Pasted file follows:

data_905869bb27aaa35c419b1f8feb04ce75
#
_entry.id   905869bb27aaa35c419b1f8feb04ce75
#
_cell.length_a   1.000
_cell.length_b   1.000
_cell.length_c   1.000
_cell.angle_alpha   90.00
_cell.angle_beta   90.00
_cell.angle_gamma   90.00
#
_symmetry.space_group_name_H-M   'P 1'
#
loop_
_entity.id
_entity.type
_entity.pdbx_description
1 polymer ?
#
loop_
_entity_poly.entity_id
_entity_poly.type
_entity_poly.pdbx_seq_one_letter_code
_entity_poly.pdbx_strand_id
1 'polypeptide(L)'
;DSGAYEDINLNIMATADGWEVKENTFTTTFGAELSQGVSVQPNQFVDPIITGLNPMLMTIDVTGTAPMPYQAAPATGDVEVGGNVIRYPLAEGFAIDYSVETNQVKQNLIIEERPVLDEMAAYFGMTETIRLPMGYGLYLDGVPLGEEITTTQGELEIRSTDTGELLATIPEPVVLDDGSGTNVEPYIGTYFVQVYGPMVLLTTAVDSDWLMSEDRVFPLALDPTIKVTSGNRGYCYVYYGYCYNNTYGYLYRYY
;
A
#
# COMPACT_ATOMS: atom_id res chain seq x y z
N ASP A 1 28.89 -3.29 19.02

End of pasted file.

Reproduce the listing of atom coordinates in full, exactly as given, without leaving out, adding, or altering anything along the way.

data_905869bb27aaa35c419b1f8feb04ce75
#
_entry.id   905869bb27aaa35c419b1f8feb04ce75
#
_cell.length_a   1.000
_cell.length_b   1.000
_cell.length_c   1.000
_cell.angle_alpha   90.00
_cell.angle_beta   90.00
_cell.angle_gamma   90.00
#
_symmetry.space_group_name_H-M   'P 1'
#
loop_
_entity.id
_entity.type
_entity.pdbx_description
1 polymer ?
#
loop_
_entity_poly.entity_id
_entity_poly.type
_entity_poly.pdbx_seq_one_letter_code
_entity_poly.pdbx_strand_id
1 'polypeptide(L)'
;DSGAYEDINLNIMATADGWEVKENTFTTTFGAELSQGVSVQPNQFVDPIITGLNPMLMTIDVTGTAPMPYQAAPATGDVEVGGNVIRYPLAEGFAIDYSVETNQVKQNLIIEERPVLDEMAAYFGMTETIRLPMGYGLYLDGVPLGEEITTTQGELEIRSTDTGELLATIPEPVVLDDGSGTNVEPYIGTYFVQVYGPMVLLTTAVDSDWLMSEDRVFPLALDPTIKVTSGNRGYCYVYYGYCYNNTYGYLYRYY
;
A
#
# COMPACT_ATOMS: atom_id res chain seq x y z
N ASP A 1 28.89 -3.29 19.02